Georgia Gazette (January 17, 1770).

“PROPOSALS FOR PRINTING BY SUBSCRIPTION.”

A subscription notice for “ESSAYS on … the Indians of the Continent of North America, especially the several Nations or Tribes of the Catawbas, Cherokees, Creeks, Chicksaws, and Choctaws, inhabiting the Western Parts of the Colonies of Virginia, North and South Carolina, and Georgia” once again ran in the January 17, 1770, edition of the Georgia Gazette. The advertisement made its first appearance of the new year, not having been among the various notices disseminated in that newspaper since November 22, 1769. Previously, it ran on the front page of the November 1 edition.

These “PROPOSALS FOR PRINTING BY SUBSCRIPTION” appeared sporadically, separated by three weeks and then by eight. That deviated from standard practices for advertisements promoting consumer goods and services in the Georgia Gazette. They usually ran in consecutive issues for a limited time, often three or four weeks. James Johnston, the printer of the Georgia Gazette, devised a different publication schedule for this particular advertisement.

Johnston served as a local agent for either James Adair, the author of the proposed book, or an unnamed printer in London or a combination of the two. Local agents were responsible for distributing subscription notices, collecting the names of subscribers, and transmitting the list to the author or printer. Local agents also collected payment and delivered books to the subscribers.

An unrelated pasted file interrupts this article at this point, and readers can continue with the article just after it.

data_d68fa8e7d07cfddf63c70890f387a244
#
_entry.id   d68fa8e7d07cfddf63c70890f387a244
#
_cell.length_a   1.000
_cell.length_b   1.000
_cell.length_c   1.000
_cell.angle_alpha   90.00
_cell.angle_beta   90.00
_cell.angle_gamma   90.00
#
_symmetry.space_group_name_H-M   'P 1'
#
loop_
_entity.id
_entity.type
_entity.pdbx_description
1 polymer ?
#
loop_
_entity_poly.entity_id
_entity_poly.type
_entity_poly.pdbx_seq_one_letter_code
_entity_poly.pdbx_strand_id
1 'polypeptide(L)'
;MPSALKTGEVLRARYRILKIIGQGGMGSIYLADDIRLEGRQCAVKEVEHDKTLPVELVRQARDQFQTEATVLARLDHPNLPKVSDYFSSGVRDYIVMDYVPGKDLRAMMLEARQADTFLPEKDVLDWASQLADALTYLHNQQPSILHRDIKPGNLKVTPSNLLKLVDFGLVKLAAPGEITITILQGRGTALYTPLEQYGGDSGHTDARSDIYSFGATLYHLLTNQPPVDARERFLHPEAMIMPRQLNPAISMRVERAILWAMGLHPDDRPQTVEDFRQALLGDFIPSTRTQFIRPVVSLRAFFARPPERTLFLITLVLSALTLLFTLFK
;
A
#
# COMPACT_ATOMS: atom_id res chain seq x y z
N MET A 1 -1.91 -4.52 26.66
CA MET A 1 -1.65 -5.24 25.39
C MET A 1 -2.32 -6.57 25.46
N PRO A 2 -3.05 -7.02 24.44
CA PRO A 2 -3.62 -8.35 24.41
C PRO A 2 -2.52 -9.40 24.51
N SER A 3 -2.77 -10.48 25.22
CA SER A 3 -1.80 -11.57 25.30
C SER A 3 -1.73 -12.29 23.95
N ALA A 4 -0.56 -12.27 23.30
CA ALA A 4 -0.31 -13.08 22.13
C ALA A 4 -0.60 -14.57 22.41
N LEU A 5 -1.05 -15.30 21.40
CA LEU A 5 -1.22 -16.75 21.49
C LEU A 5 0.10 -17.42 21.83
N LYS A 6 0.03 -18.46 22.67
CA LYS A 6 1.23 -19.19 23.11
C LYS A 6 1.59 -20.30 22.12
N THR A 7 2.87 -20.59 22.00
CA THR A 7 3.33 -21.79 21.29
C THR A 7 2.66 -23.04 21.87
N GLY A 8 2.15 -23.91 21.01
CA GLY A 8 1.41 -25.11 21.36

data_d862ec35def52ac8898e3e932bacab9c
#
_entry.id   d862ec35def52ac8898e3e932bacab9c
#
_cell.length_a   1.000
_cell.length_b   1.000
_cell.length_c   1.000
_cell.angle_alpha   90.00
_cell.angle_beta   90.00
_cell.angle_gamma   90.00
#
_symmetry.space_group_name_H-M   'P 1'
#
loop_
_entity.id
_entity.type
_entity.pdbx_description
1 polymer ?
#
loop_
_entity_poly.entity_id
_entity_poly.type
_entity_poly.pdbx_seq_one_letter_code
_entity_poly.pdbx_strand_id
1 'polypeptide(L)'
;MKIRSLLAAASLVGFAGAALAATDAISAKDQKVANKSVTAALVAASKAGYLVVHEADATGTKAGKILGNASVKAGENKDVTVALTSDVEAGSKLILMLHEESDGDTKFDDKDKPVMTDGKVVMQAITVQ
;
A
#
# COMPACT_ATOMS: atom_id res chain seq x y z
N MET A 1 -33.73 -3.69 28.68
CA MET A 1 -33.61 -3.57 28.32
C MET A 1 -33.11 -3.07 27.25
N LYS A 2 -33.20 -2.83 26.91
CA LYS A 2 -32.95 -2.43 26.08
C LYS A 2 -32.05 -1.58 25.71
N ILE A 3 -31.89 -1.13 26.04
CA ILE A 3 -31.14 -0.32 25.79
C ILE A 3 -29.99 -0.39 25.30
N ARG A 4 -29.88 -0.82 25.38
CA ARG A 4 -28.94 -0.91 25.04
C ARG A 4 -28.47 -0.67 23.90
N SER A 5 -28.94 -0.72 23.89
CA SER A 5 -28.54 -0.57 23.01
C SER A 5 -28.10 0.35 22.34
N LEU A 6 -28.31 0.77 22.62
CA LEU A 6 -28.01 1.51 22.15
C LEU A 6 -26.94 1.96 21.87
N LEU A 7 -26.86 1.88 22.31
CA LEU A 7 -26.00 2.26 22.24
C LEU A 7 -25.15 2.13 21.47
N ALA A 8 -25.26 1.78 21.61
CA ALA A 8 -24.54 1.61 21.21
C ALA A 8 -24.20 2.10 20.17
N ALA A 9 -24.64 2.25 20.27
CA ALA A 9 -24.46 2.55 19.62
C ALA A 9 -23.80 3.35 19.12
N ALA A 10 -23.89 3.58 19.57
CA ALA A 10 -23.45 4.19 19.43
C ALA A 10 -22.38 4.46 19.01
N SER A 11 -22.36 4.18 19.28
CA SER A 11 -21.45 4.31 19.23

Given his familiarity with local markets, Johnston likely determined that a series of advertisements concentrated in a short period would not incite as much interest as introducing potential subscribers to the proposed work on multiple occasions over several months. Considerations of space may have also influenced his decisions about when he published the subscription notice. It received a privileged place the first time it ran in the Georgia Gazette, but for each of the subsequent iterations it appeared as the last item at the bottom of a column. That suggests the compositor held the advertisement in reserve, inserting it only once news and other advertisements were allocated space in an issue. As a local agent, Johnston had been entrusted with some latitude in making decisions about distributing subscription notices for a book that would be published on the other side of the Atlantic. Both his understanding of local markets and his own business interests likely had an impact on his methods of marketing the proposed book.